As federal budget cuts occur across the nation, the criminal justice system will not be able to avoid the same fate as other areas of government. Federal public defenders' offices all over the country are going to feel the impact of the mandatory budget cuts. Criminal lawyers employed by federal public defenders' offices claim the budget courts will cause staff reductions either by lay-offs or mandatory furloughs. Representatives of these offices say that the cuts and furloughs will cause cases to be delayed and the level of criminal representation will fall below the current standard. Both attorneys and support staff are either being laid off or are being forced to take off six or more weeks off without over the next half a year. A judge currently sitting on the Supreme Court of the United has expressed concerns that the criminal justice system could feel pressure as a result of the cuts.
The mandatory budget cuts are expected to slash 10% of the budgets of federal public defenders' offices. The United States Department of Justice have notified the offices of the potential cuts which have yet to take affect. U.S. District Judge Catherine Baker said that "It's important that people who don't have any power and any voice have people to speak for them." The cuts contravene the basic tenets set forth in United States Supreme Court case Gideon v. Wainwright. Fifty years ago the highest appellate court in the United States provided that criminal defendants be afforded a criminal defense lawyer in the event they could not afford one. Opponents of the cuts argue that the judicial system will get bogged down causing trials to be delayed and innocent people being convicted.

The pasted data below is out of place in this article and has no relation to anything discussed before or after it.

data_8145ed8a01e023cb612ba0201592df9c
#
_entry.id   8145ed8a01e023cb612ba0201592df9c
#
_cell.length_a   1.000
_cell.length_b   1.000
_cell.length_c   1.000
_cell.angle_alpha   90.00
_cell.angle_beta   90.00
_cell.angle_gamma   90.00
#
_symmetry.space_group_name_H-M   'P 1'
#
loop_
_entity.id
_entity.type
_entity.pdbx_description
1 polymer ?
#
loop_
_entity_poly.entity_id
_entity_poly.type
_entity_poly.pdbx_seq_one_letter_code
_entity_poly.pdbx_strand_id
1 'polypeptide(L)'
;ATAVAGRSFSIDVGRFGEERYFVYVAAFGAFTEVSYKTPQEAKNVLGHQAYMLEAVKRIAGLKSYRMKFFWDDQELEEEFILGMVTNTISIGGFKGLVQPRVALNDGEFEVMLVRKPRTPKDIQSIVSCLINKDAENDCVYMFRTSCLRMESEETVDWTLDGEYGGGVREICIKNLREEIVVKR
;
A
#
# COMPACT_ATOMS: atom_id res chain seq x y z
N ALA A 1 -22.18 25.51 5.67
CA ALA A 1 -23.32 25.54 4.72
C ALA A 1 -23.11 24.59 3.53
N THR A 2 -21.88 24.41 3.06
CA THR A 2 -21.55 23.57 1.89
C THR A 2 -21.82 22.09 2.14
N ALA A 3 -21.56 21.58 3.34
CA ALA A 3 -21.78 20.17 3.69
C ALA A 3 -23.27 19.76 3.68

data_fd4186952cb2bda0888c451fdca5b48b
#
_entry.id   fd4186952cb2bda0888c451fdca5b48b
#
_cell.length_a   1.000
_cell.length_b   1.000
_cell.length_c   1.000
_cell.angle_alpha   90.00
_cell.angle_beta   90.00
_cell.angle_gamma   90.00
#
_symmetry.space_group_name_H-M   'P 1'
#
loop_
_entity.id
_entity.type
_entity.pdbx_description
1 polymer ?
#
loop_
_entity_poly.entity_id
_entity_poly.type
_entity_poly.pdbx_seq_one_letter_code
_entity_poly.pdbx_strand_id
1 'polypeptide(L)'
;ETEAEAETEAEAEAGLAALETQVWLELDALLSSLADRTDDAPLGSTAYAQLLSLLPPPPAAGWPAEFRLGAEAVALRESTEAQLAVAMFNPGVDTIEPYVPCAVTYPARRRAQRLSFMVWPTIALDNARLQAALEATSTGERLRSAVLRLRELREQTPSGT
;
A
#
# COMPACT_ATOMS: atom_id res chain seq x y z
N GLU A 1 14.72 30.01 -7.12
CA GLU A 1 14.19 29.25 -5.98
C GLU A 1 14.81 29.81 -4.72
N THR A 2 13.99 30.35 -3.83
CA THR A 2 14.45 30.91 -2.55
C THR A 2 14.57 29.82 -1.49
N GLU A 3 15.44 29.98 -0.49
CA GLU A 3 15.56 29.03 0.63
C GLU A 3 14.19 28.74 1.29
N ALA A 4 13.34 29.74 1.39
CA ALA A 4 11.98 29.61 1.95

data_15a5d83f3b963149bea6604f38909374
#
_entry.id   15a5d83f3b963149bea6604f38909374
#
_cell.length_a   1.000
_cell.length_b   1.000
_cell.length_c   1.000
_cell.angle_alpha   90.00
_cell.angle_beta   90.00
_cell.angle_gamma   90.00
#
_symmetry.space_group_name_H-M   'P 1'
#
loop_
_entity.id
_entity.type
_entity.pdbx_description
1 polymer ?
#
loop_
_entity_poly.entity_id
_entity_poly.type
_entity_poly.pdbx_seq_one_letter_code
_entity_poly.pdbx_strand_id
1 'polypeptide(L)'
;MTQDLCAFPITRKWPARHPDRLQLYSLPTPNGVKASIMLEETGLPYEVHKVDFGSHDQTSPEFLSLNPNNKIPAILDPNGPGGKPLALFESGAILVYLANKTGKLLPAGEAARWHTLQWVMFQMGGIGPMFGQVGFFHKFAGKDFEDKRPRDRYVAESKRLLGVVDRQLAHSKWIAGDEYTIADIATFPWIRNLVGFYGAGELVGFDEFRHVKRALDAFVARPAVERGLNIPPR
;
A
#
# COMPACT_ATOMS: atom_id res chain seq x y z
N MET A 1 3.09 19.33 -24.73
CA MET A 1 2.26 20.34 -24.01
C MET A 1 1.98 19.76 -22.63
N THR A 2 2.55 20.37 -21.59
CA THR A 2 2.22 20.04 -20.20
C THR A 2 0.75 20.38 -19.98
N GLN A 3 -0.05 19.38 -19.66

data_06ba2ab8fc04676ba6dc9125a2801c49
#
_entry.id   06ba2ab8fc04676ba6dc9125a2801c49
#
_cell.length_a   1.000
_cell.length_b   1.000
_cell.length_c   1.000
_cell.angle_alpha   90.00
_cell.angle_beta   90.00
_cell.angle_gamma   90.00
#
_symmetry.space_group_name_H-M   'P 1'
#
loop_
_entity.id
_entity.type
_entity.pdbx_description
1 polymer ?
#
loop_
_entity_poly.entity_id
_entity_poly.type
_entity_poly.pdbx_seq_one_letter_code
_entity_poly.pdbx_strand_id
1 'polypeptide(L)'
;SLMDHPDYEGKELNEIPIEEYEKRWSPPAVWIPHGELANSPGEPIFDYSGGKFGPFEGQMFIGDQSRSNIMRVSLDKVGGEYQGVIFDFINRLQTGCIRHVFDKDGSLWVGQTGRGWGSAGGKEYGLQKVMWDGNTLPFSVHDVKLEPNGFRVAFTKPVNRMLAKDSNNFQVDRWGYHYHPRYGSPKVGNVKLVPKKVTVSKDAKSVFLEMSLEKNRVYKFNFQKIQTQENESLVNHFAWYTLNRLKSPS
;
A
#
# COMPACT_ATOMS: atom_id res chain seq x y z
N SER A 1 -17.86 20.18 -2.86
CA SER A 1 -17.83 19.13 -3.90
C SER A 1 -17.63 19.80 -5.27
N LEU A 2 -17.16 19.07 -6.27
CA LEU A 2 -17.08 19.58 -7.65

Some Miami criminal attorneys represent indigent defendants when the public defender's cannot due to conflicts of interest. As of yet, budget cuts have not impacted these lawyers that represent indigent clients. It is almost certain that the rates these lawyers bill will be cut as well. Potential budget cuts of this nature could cause these private attorneys to refuse to participate in the program. The same thing occurred a few years back in the state system when specially appointed public defenders had their rates cut to the point that the majority declined to continue representing indigent clients. Cuts of the nature could certainly bog down the criminal justice system in federal court.
Some federal courts have decided to reduce the number of days criminal cases are presented in court. These reductions come as a result of fewer public defenders and U.S. marshals being available for court. Representatives of the affected offices are also concerned that the budget cuts and furloughs will continue to get worse putting even more of a strain on the system. Staffing problems could become a concern as well, if support staff employees leave to find better paying jobs. While the level of the impact will be unknown for several months, the cuts are certainly going to have an adverse affect on the system.
Federal Defenders Face Deep Cuts, Delays in Cases,, Miami Herald.com March 24, 2013.